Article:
• https://delicious.com/robertford Robert Ford

            it’s probably best if you just ban people like that. their comments are beyond worthless and it sets the tone for the rest of the commenters…keeps the group “tight” and encourages value added comments.

          • Joshua

            lol! That’s the ticket.

            Set the proper “tone” by calling for someone to be banned, and encourage “value added comments,” such as comments calling for people to be banned. There’s so much “value” in that!

          • https://delicious.com/robertford Robert Ford

            hey, i can’t help it. your comments are just worthless and i don’t want people like you getting in my way. try not to be so dumb

          • Joshua

            Seriously, bro – you “can’t help it?”

            You can’t bring yourself to stop writing comments to “dumb” people, calling for them to be “banned” so that you can set the proper “tone?” And you consider that to be “value added?”

            And “get in your way?” Where, exactly, are you going? Where do you think you’re going to get to by writing hypocritical, illogical, and unaccountable blog comments? To blog comment stardom?

            Dude, assume some responsibility for your own actions, stop blaming other people for your decisions, stop being delusional, and try to be consistent with the standards you profess to have.

          • https://delicious.com/robertford Robert Ford

            wow, you are a very serious. does this mean you don’t like me? i’m very perceptive and i think i can detect a tone…

          • jh

            “And if it weren’t for these confounding variables, my plan would have worked, and I’d control the ENTIRE UNIVERSE!!”

            (mystery machine drives off into the sunset)

  • RagnarDanneskjold

    Nuclear is the closest thing to a political free lunch because climate change skeptics are generally pro-nuclear (at least in the U.S.). Yet even on that issue, there is zero progress. If both sides were acting in good faith, there would be a concerted effort to build next generation reactors and both sides would be happy. I assume it’s almost ignored because everyone assumes nuclear power is a dead issue.

    • Joshua

      Progress on nuclear would require federal financing support and a centralized energy policy (not dominated by fossil fuel interests).

      So it would take significant movement from both sides of the political aisle. Given the preference for gridlock and finger pointing, my Magic 8-Ball says “Outlook not so good.”

      • harrywr2

        The Chinese will provide ‘proof of commercial viability’ in exchange for ‘domestic intellectual property rights’.

        Commercially it probably doesn’t make much difference because the Chinese were never going to pay for intellectual property on more then 1 or 2 units to begin with.

        So we might as well let the Chinese pay FOAK costs in exchange for an unlimited domestic license to copy.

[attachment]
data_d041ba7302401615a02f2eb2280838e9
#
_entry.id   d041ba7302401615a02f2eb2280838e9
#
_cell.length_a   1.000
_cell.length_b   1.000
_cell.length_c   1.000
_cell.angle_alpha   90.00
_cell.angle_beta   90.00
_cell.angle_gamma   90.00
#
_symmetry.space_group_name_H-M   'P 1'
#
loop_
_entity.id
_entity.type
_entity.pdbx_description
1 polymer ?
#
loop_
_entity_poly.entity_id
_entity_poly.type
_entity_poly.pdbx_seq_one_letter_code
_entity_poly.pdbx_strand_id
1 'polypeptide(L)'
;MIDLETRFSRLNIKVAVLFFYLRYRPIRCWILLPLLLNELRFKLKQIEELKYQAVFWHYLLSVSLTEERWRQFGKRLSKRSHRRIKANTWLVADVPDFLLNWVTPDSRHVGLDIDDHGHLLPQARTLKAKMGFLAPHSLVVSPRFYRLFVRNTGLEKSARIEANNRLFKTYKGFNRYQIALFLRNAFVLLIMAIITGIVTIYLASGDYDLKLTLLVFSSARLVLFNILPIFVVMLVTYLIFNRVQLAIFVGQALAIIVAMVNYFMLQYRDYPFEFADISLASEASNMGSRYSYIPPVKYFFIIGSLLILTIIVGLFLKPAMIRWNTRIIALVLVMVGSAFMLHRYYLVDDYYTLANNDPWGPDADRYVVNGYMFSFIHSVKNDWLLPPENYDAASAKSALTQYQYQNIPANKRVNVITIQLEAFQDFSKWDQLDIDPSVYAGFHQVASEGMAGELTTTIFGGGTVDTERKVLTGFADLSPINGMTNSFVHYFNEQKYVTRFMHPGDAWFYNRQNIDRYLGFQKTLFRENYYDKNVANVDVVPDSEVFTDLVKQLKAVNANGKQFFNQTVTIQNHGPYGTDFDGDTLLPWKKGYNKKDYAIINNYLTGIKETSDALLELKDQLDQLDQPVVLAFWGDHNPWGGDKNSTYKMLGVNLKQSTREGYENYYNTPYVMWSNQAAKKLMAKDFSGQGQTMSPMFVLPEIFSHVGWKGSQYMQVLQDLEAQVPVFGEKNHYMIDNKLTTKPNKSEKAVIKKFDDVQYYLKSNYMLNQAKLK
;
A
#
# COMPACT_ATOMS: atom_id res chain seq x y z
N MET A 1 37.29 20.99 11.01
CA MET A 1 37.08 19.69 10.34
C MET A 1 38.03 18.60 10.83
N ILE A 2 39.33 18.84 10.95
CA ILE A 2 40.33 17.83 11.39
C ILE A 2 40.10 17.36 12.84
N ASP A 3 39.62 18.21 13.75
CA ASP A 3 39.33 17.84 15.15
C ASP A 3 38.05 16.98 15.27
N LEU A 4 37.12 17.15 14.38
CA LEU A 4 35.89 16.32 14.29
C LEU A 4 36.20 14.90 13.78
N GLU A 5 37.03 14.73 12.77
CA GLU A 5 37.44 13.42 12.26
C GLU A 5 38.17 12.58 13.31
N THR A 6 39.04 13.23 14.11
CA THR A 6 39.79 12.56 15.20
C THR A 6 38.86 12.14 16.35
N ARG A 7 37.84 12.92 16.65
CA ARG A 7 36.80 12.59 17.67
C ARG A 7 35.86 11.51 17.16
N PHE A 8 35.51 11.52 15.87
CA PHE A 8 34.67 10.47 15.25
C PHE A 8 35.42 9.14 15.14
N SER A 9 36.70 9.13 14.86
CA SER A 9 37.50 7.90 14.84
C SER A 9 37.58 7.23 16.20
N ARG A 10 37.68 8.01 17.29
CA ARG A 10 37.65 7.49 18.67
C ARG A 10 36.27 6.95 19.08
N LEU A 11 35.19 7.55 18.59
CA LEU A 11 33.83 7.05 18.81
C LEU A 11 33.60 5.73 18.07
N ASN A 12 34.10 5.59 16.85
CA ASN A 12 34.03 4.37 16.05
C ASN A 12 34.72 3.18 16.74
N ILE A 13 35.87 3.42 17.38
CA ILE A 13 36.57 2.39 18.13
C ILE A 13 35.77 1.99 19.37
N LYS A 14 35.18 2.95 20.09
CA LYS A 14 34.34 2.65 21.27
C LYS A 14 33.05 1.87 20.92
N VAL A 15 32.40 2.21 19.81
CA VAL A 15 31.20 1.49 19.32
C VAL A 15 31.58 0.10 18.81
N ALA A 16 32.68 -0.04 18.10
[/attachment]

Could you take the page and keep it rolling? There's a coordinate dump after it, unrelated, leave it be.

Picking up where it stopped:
Most of existing commercial reactor R&D and FOAK cost burden was predicated on exports…if the biggest energy game in town isn’t interested in importing more then one copy of something then they should bear some R&D and FOAK costs.

        It took the Chinese how long to ‘clone’ advanced solar panel manufacturing and pretty much drive every solar panel manufacturer that various national governments subsidized at massive cost out of business?

        Why should the US or Europe subsidize something the Chinese are going to clone anyway? Let them pay their fair share.

  • Buddy199

    I’ve been complaining to my wife, but she said: ‘Don’t feel sorry for yourself. You’ve insulted people at the deepest level of their values. You’ve done something completely wounding to their very sense of self.’

    ————–
    Yeah, well that’s the way it is if you decide to be principled rather than a popular lemming. Logic sometimes does offend people at the deepest level of their non-rational, emotional sense fo self. There are few things more upsetting to most people than a well thought out, substantial, logical argument that is diametrically opposed to their point of view, forcing them to re-think things.

  • Nullius in Verba

    “Why is he sitting on the sidelines? Monbiot is no shrinking violet. The man who excoriated Helen Caldicott for peddling fears and misinformation on nuclear power remains oddly silent on the equally important issue of genetically modified crops.”

    Presumably because if he did, somebody would bring up all the times he too was peddling fear and misinformation on genetically modified crops.

    http://www.monbiot.com/category/genetic-engineering/

    Prizes if you can spot any hints of an anti-corporate world view…

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Collide-a-Scape

Collide-a-Scape is a wide-ranging blog forum that explores issues at the nexus of science, culture and society.

About Keith Kloor

Keith Kloor is a NYC-based journalist, and an adjunct professor of journalism at New York University. His work has appeared in Slate, Science, Discover, and the Washington Post magazine, among other outlets. From 2000 to 2008, he was a senior editor at Audubon Magazine. In 2008-2009, he was a Fellow at the University of Colorado’s Center for Environmental Journalism, in Boulder, where he studied how a changing environment (including climate change) influenced prehistoric societies in the U.S. Southwest. He covers a wide range of topics, from conservation biology and biotechnology to urban planning and archaeology.